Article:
Catch up on the 25 most recent comments at Amish America


What's a good gift for an Amish baby?

Comment #178460 by Loretta Shumpert on 23.01.18, 22:05

I was spending the day with my amish friend and her daughter and daughter-in-law. Both were new mothers. We went to the outlets in Lancaster County. Both the daughter and d-i-l were buying blankets as baby gifts for someone else. When we left that store they pulled the blankets out to show us. No pretty pink or blue or yellow. Both had chosen a blanket of gray and white. I felt like that was due to them being OOA whereas I would have gotten something more colorful, not thinking. They themselves wear some pretty colorful dresses, all of them except my friend who tends to wear mostly dark dresses.

If you want to get something for the other kids some appropriate stickers would be nice. I asked one time what I could buy for her youngest who was turning five years old and she said stickers.

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6 Things You Might Not Know About Buggy Accidents

Comment #178458 by Ren Semans on 23.01.18, 21:36

OldKat, I agree with you and especially how eloquent you wrote.

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5 Interesting Facts About Pennsylvania Dutch

Comment #178456 by OldKat on 23.01.18, 20:31

Thanks for the additional information Oliver. It was my understanding that there is officially no longer a region called Alsace, nor the alternative German spelling. That could be incorrect, or a misunderstanding on my part though. I have been known to be wrong in the past!

I guess languages die out for a variety of reasons. Lack of usage is an obvious reason. The town we live in was settled predominately by people of German descent, though they spoke what is now considered to be the “Standard” German dialect rather than one of the “High” German dialects such as my mothers family and my fathers maternal side spoke.

When we moved there in 1985, one of the first things I noticed was that any time there was a gathering of any sort where several
“elderly” people were present they would invariably speak German for at least part of their conversation.Now we moved there in our early 30’s; so what I thought was “elderly” at that time might not be what I think of as being “elderly” today!

Regardless, around 10 to 12 years ago I suddenly realized that it had been quite some time since I had heard German spoken in public in our community. It took me a little while to realize that many of those people that I thought of as “elderly” in 1985 were by now truly elderly, many of them possibly deceased. I guess the bottom line is that the generation that was bilingual in German and English in our community is either now so elderly that they are no longer getting out much, or, they have passed away.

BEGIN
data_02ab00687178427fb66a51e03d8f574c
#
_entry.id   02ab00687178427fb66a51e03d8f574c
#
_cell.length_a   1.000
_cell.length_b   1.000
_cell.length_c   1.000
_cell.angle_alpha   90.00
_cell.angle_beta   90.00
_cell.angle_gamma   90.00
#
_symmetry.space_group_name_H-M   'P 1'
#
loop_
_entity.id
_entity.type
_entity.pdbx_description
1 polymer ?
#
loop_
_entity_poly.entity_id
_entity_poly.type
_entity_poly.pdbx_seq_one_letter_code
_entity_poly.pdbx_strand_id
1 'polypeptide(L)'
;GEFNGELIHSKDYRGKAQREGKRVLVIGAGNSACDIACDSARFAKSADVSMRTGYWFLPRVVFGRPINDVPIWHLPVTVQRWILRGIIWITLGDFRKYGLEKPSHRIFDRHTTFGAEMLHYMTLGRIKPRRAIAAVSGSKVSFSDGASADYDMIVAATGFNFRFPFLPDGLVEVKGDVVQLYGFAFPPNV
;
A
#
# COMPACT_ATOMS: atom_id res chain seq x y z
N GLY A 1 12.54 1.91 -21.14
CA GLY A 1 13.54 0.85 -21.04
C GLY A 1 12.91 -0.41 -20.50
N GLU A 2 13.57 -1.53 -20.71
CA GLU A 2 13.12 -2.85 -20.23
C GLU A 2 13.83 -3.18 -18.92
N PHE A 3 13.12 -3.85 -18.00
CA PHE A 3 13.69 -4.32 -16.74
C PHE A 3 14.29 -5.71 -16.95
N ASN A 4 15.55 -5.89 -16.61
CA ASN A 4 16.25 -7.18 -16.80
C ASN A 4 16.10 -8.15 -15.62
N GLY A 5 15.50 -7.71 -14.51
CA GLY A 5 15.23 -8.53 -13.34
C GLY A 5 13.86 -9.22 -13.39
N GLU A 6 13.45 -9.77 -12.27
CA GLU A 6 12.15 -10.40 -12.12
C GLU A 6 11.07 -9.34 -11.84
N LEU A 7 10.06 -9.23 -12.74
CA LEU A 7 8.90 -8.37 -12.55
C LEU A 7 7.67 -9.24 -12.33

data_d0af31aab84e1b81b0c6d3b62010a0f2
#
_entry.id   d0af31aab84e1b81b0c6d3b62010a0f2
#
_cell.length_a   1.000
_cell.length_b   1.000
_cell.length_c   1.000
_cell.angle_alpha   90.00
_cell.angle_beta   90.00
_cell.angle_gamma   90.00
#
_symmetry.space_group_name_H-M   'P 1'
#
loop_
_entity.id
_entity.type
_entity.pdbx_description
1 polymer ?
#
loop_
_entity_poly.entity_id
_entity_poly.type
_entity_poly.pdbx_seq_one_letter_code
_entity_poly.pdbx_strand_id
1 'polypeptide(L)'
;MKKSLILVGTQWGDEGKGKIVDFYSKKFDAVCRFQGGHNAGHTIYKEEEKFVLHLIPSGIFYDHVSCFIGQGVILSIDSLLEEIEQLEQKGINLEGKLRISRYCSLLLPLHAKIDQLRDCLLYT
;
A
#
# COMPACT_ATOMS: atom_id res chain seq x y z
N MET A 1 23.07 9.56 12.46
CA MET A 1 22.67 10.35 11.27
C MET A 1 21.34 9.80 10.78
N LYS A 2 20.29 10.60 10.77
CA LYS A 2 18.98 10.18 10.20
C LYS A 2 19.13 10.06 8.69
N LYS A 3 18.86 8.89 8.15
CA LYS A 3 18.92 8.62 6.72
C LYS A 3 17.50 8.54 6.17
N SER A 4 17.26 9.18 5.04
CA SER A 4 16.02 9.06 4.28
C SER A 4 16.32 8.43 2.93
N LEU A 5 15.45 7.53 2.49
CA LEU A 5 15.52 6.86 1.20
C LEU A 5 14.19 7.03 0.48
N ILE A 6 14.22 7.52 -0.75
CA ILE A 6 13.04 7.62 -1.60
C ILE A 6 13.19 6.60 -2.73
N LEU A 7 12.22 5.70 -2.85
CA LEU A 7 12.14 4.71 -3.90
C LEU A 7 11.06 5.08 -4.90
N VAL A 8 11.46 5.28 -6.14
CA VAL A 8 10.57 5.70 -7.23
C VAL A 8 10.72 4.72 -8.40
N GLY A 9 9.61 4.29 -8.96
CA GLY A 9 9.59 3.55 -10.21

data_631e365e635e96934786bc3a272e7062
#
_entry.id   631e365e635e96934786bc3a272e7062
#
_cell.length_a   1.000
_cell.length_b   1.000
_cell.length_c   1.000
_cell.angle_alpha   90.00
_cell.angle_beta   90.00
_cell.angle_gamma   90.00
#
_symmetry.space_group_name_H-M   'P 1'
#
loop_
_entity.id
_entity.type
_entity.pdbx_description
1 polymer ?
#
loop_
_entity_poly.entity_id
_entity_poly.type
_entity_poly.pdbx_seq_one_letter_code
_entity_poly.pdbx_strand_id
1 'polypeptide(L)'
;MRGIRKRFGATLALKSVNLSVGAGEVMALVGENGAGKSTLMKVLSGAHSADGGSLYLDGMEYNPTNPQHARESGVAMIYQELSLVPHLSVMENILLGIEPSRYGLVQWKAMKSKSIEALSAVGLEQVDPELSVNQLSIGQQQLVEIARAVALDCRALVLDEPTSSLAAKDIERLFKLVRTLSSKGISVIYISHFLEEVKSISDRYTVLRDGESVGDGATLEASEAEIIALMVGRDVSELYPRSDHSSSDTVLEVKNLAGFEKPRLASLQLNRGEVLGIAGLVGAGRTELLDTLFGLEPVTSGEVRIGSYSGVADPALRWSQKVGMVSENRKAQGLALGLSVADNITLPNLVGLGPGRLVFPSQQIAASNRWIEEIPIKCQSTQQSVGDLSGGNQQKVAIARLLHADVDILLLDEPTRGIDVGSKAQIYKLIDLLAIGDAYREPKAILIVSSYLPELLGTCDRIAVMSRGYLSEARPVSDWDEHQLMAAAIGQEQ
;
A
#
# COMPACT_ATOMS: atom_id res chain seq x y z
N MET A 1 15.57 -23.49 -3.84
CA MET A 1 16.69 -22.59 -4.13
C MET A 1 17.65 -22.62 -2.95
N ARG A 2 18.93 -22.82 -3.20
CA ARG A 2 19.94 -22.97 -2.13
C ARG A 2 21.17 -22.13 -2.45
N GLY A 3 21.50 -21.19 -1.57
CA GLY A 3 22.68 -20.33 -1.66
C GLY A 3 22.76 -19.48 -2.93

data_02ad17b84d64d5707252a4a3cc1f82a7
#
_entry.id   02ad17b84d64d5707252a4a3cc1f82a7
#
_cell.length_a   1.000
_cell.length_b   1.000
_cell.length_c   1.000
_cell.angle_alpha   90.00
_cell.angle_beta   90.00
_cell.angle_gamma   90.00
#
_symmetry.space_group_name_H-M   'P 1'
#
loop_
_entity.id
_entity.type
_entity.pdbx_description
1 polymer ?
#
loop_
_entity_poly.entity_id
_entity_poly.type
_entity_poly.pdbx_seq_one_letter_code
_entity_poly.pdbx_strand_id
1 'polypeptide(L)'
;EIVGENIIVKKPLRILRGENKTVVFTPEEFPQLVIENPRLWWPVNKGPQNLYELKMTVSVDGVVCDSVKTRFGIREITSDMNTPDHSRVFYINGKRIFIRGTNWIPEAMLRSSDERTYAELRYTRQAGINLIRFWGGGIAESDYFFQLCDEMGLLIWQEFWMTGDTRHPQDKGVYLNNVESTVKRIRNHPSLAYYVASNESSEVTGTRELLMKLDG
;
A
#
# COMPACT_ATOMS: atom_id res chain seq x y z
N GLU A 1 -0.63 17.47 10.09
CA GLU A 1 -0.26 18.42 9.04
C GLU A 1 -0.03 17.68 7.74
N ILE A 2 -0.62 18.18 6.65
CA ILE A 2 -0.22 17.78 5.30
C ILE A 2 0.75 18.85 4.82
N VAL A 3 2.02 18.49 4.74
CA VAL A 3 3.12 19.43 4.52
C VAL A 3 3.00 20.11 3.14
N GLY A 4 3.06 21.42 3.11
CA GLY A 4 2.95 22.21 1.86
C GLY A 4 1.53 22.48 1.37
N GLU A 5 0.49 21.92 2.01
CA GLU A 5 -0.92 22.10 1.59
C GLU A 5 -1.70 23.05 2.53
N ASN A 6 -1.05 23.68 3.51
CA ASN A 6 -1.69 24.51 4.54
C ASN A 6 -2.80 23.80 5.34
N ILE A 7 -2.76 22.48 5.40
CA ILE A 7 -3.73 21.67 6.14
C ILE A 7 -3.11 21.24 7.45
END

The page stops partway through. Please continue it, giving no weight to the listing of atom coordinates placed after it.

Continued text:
Regardless, for all intents and purposes German is no longer spoken publicly in our town.

BTW: NOT being a linguist of any sort, I am curious about that little symbol at the end of the Germanized spelling of “Alsace”. What is that symbol called? What does it mean? How in the world do I find that symbol on a keyboard?

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What's a good gift for an Amish baby?

Comment #178454 by Cheri on 23.01.18, 19:38

Just last month I had to buy a baby gift for an Amish friend from PA (they live in Narvon). It was their first baby and after searching many hours on the internet, I ended up going with a very large pack of diapers (plain white ones). I figured that even if she has too many, I’m pretty positive there will be another baby on the way soon enough and she could use them for the next baby. She had mentioned that they do use disposable diapers when they go out. I am in Connecticut, so it was easy to use Amazon to buy and ship the diapers. I also thought that a Walmart gift card would be good. I normally wouldn’t give a such an impersonal gift, but I truly believe that the Amish would appreciate a gift like that (gift card).

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6 Things You Might Not Know About Buggy Accidents

Comment #178447 by Tom Vogel on 23.01.18, 14:08

This Is Not About Everyone Else!